St. Patrick’s Day Fun Facts:

There are 34 million U.S. Residents who have Irish Ancestry. Ireland has a population of 3.9 million.

Delaware, Massachusetts and New Hampshire have the largest populations of Irish Americans.

There are nine U.S. cities that share the name of Ireland’s capital, Dublin.


You can’t talk about Easter in America without talking about the Easter Bunny. Rabbits (whose babies are called ‘bunnies’) have long been symbols of fertility and spring. The association of a rabbit with the Easter holiday is said to come from Germany, and came to America with German immigrants. In the past children were told that “Easter rabbits” laid eggs for them to find on Easter day. Today the Easter Bunny brings not only eggs, but also candy to American children. The night before Easter, children usually leave a basket out for the Easter bunny to put eggs in (or chocolate eggs, or just candy) for the children to find the next morning.

There are many traditions around eggs at Easter time in the United States. One of these is coloring and decorating eggs with dyes or paint. Eggs are also used in games, such as an egg rolling contest, or by having adults hide eggs for children to find. When eggs are hidden on Easter and children go find them this is called an Easter Egg Hunt. Easter candy is now often shaped like eggs.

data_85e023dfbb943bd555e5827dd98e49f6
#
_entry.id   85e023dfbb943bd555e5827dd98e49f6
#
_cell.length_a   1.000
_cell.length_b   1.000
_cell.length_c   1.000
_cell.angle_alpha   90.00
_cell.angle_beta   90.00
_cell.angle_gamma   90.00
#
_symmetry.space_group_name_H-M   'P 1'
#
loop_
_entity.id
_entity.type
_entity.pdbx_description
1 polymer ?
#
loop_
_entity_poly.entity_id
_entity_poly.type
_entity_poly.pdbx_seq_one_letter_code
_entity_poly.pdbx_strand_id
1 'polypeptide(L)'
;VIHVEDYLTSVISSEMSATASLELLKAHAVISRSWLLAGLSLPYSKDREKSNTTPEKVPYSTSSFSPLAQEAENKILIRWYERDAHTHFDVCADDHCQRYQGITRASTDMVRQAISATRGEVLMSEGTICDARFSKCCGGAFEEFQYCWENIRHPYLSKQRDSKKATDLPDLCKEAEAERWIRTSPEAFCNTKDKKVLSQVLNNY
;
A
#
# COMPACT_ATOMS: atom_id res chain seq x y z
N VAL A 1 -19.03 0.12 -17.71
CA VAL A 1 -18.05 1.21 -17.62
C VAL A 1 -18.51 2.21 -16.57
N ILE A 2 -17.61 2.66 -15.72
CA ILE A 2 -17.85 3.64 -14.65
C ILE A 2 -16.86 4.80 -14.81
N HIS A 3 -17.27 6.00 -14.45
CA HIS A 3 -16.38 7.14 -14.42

Other common Easter practices in America include having small Easter Parades and wearing new Spring clothes on Easter. Wearing a new ‘Easter Bonnet’ (a type of hat) is particularly common for girls and women. Every year in America the holiday of Easter is celebrated by the President of the United States at the White House. This is one of the biggest American Easter celebrations and includes many of the traditions such as a visit by the Easter bunny, an egg roll, an Easter Egg Hunt, lots of fun and candy!


In the United States, Super Tuesday, in general, refers informally to one or more Tuesdays early in a season when the greatest number of states hold . The Tuesday is in either February or March of a year. In 2016, Super Tuesday will be March 1. More to can be won on Super Tuesday than on any other single day of the primary calendar. Candidates seeking the presidency traditionally must do well on this day to secure their party's nomination.

Since Super Tuesday primaries are typically held in a large number of states from geographically and socially diverse regions of the country, Super Tuesday typically represents a presidential candidate's first test of national electability.

Tuesday is the traditional day for elections in the United States. For instance, the main is always a Tuesday in November.


Albert Einstein

Born in Ulm, Württemberg, Germany in 1879, Albert Einstein had a passion for inquiry that eventually led him to develop the special and general theories of relativity. In 1921, he won the Nobel Prize for physics for his explanation of the photoelectric effect and immigrated to the U.S. in the following decade after being targeted by the Nazis. Einstein is generally considered the most influential physicist of the 20th century, with his work also having a major impact on the development of atomic energy. Einstein died on April 18, 1955, in Princeton, New Jersey.